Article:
Chapter 22 -- Pinholes in Time
"We have theorized," said Doubleday, "that Rand has somehow given his friends a set of pictures which they knew could not exist. Those pictures of themselves would not create a large paradox, so we believe there must be more working behind this. As you know, the leading researchers of the twentieth century already believed that reality was truly consensual, that what we think is real is only real because so many of us think it." Doubleday paused to see if he had left anyone behind yet; seeing no blank stares, he continued.
"We believe that Rand and his associates were aware of these theories and even believed in them to a large degree. These two factors, the paradox of the pictures, and the acceptance of the true nature of reality, allowed them to increase the effect of the paradox geometrically. Where these pictures should have generated perhaps a .2 or .3 index, they instead skyrocketed to a .93"
"Wait a minute," interrupted Downes. "Youíre saying that because they thought this would create a huge event it did? That doesnít make any sense. That implies that if we didnít believe in paradox at all, it wouldnít exist."
"Quite right," replied the doctor. "Paradox is part of the consensual nature of reality. Because we, meaning the majority of us, still believe that changing the past can alter the future, it can. If enough people didnít believe it, then it wouldnít. Since Randís friends back in 1998 felt that what had happened would have drastic effects, it did."
"But how did they manage that," asked McGrath. "I mean, they must have been only vaguely aware of the whole theory of consensual reality then."
"Perhaps," said Doubleday, "but I donít think so." He turned to face Downes. "Sir, I hope you donít mind, but I took the liberty of having Randís house searched while you were gone. I hoped there might be some clue to his motives there, along with some clues as to how he acquired the technology he needed to make this possible."
"Not at all," said Downes, suddenly angry with himself for not having though of it earlier.
"Well sir, what we found is that this Winter Camp was a lot more than the typical Scout encampment we might think of. First off, the attendees were much older and much more dedicated to attending camp than average. Rand had disks and disks of information, dating back to the very first one in 1977. Theyíve held forty-nine of them so far, and another is planned for the end of this month. Many of those who attended the first one arranged their lives and schedules to accommodate their dream of attending fifty."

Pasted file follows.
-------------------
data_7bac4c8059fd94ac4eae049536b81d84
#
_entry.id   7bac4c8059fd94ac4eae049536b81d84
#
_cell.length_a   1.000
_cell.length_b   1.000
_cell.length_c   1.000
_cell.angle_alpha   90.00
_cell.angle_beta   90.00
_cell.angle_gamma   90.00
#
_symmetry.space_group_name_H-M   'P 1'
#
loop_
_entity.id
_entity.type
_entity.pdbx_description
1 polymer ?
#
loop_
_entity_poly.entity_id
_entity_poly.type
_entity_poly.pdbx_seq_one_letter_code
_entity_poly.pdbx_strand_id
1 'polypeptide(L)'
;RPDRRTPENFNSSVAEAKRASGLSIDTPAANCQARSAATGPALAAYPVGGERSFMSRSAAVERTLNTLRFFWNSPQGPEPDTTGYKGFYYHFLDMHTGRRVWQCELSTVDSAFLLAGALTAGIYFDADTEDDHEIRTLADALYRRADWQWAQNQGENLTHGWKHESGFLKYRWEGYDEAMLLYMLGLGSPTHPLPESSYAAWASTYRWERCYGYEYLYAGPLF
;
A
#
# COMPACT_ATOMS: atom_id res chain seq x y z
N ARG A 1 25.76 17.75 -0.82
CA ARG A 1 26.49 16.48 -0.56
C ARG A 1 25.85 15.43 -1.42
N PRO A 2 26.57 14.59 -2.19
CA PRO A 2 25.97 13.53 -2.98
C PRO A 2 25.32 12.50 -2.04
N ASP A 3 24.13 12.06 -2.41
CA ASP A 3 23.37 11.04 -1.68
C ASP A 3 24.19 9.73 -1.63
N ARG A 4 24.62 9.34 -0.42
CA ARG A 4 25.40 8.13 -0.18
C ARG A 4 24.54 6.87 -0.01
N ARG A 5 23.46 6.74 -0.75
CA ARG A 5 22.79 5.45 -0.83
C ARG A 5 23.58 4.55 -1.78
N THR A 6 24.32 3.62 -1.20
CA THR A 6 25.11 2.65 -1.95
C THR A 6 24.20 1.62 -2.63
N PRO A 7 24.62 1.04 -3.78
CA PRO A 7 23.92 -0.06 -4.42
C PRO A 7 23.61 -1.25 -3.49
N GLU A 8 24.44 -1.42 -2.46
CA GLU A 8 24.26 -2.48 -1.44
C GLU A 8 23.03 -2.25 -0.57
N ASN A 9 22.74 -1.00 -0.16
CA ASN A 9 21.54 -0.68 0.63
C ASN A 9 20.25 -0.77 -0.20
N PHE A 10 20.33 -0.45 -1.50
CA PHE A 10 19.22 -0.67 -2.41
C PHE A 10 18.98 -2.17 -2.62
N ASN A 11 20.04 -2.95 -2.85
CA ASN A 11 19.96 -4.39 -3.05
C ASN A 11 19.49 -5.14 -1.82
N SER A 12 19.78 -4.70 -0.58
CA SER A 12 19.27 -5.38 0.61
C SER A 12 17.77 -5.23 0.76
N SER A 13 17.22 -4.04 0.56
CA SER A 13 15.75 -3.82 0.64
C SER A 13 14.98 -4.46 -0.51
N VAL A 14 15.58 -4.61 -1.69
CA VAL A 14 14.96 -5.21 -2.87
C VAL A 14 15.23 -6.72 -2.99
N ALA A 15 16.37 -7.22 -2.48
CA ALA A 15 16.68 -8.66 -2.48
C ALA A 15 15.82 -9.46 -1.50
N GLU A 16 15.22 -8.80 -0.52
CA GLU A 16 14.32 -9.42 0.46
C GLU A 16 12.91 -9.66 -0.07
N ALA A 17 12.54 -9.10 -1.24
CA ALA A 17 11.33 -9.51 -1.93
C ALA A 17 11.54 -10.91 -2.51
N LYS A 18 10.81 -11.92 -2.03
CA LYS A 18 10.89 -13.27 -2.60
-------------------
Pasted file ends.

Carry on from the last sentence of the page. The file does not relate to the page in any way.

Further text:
"Are any of these guys alive besides Rand?"
"We havenít checked sir, but it seems likely."
"Good. Doc, can you give Girard a list of those people, the ones whoíve attended say 30 or more of these things. We can question them and maybe use them to help us figure out what Rand might say or do next."
"Certainly." He handed the list to Girard. "Now then, it is theoretically possible that a group of highly motivated and intelligent people could manipulate reality during a paradox event simply by concentrating on it. We believe thatís what has happened in 1998. The Winter Campers have, either consciously or unconsciously, been both amplifying the Paradox effect and perhaps even shaping the metaphor."
"The metaphor? Youíre going to have to explain that one for me Doc."
"Basically, the metaphor is what controls the destiny of the universe. The laws of physics are all a metaphor for what we believe to be true." He paused and saw that Downes wasnít clear yet.
"Our reality is shaped by what the majority believe. When the paradox occurred, it put a pinhole in that reality. If you think of reality as a large sheet of fabric, this might make more sense. Normally, itís very difficult to tear a whole piece of quality fabric. But, if you put a small hole in it, you create a stress point, an area of weakness."
"Okay, so thatís what Rand and his friends are doing, right? Theyíre testing the fabric?"
"Well, based on our readings sir, Iíd have to conclude that the fabric has failed their test. They, willingly or not, are using that pinhole as a starting point for a wider and wider hole. Soon, theyíll tear the fabric in half and a new one will be woven. They are, in a very real sense, dictating our reality."
"Okay, I think I get that, so how do we stop them?"
"Weíre not sure, but we believe that Rand, the Rand we have now, is the key to the whole thing. If he can be there this time to intercept those pictures, there will be doubts. If we were to replace them with our own set of pictures, pictures that were clearly forged, we could probably stop the whole thing. Itís going to be difficult to do otherwise because of the timing. The 2026 Rand arrives so late that it will be impossible for us to stop him in advance. Once he does arrive, the 1998 Rand will be on hand to offer a warning and experience the Paradox of us snatching the future Rand. Normally, that wouldnít be so bad -- a lone observer seeing something unexplained, but there will be too many people there for him to remain alone. Besides, with the pinhole already there, itís possible that we wouldnít close it completely if the 1998 Rand even saw him. At that particular juncture of the space-time continuum, things are so unstable now that even a slight paradox could ripple dramatically." p>
"So what youíre saying is that we canít win", asked Downes. "I canít accept that; there must be some way we can play this out and have no paradox or at least something manageable."
"There may be," said Doubleday, "but if there is, we havenít found it yet."
"Keep searching," said Downes as he headed to the door. "Iíll be in my office trying to locate some more of those Winter Camp survivors."
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